9. Project Human Resource Management – A Guide to the Project Management Body of Knowledge (PMBOK® Guide), Fifth Edition



Project Human Resource Management includes the processes that organize, manage, and lead the project team. The project team is comprised of the people with assigned roles and responsibilities for completing the project. Project team members may have varied skill sets, may be assigned full or part-time, and may be added or removed from the team as the project progresses. Project team members may also be referred to as the project's staff. Although specific roles and responsibilities for the project team members are assigned, the involvement of all team members in project planning and decision making is beneficial. Participation of team members during planning adds their expertise to the process and strengthens their commitment to the project.

Figure 9-1 provides an overview of the Project Human Resource Management processes, which are as follows:

9.1 Plan Human Resource Management—The process of identifying and documenting project roles, responsibilities, required skills, reporting relationships, and creating a staffing management plan.

9.2 Acquire Project Team—The process of confirming human resource availability and obtaining the team necessary to complete project activities.

9.3 Develop Project Team—The process of improving competencies, team member interaction, and overall team environment to enhance project performance.

9.4 Manage Project Team—The process of tracking team member performance, providing feedback, resolving issues, and managing changes to optimize project performance.

These processes interact with each other and with processes in other Knowledge Areas as described in detail in Section 3 and Annex A1.

As a result of these interactions additional planning may be required throughout the project. For example:

  • After initial team members create a work breakdown structure, additional team members may need to be added to the team.
  • As additional team members are added to the team, their experience levels, or lack thereof, could decrease or increase project risk, creating the need for additional risk planning.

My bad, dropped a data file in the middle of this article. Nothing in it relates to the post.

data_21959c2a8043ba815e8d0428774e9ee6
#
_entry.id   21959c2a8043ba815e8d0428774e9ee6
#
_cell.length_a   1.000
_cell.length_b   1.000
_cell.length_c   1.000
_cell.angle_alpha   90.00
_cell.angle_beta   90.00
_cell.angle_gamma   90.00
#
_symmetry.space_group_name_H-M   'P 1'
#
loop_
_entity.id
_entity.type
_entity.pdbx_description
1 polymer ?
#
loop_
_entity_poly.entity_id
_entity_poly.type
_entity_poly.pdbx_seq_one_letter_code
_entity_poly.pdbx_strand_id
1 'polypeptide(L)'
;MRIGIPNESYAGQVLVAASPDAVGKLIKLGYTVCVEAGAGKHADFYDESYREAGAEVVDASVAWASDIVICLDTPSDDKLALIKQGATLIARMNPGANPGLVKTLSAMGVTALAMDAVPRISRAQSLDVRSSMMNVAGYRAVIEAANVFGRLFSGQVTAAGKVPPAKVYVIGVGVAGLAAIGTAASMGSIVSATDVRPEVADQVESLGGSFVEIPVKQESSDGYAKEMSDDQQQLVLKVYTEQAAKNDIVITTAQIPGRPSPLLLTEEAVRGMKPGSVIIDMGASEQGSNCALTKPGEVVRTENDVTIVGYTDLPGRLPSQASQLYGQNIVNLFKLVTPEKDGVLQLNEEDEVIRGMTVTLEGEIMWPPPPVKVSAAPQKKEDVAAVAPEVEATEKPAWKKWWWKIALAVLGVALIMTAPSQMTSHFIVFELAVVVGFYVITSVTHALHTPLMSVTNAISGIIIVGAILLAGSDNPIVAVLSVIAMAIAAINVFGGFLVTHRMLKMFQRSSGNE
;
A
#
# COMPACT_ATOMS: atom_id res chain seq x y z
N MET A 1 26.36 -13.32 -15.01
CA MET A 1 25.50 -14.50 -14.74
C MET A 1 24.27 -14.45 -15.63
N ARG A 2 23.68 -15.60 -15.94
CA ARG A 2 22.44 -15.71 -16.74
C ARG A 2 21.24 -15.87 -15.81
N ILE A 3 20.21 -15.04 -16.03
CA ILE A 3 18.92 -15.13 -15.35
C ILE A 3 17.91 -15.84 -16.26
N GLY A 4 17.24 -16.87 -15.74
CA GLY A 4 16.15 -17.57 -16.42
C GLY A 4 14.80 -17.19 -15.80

• When activity durations are estimated, budgeted, scoped, or planned prior to identifying all project team members and their competency levels, the activity durations may change.

The project management team is a subset of the project team and is responsible for the project management and leadership activities such as initiating, planning, executing, monitoring, controlling, and closing the various project phases. This group can also be referred to as the core, executive, or leadership team. For smaller projects, the project management responsibilities may be shared by the entire team or administered solely by the project manager. The project sponsor works with the project management team, typically assisting with matters such as project funding, clarifying scope, monitoring progress, and influencing stakeholders in both the requesting and performing organization for the project benefit.

Managing and leading the project team includes, but is not limited to:

  • Influencing the project team. The project manager needs to be aware of and influence, when possible, human resource factors that may impact the project. These factors includes team environment, geographical locations of team members, communications among stakeholders, internal and external politics, cultural issues, organizational uniqueness, and others factors that may alter project performance.
  • Professional and ethical behavior. The project management team should be aware of, subscribe to, and ensure that all team members follow professional and ethical behavior.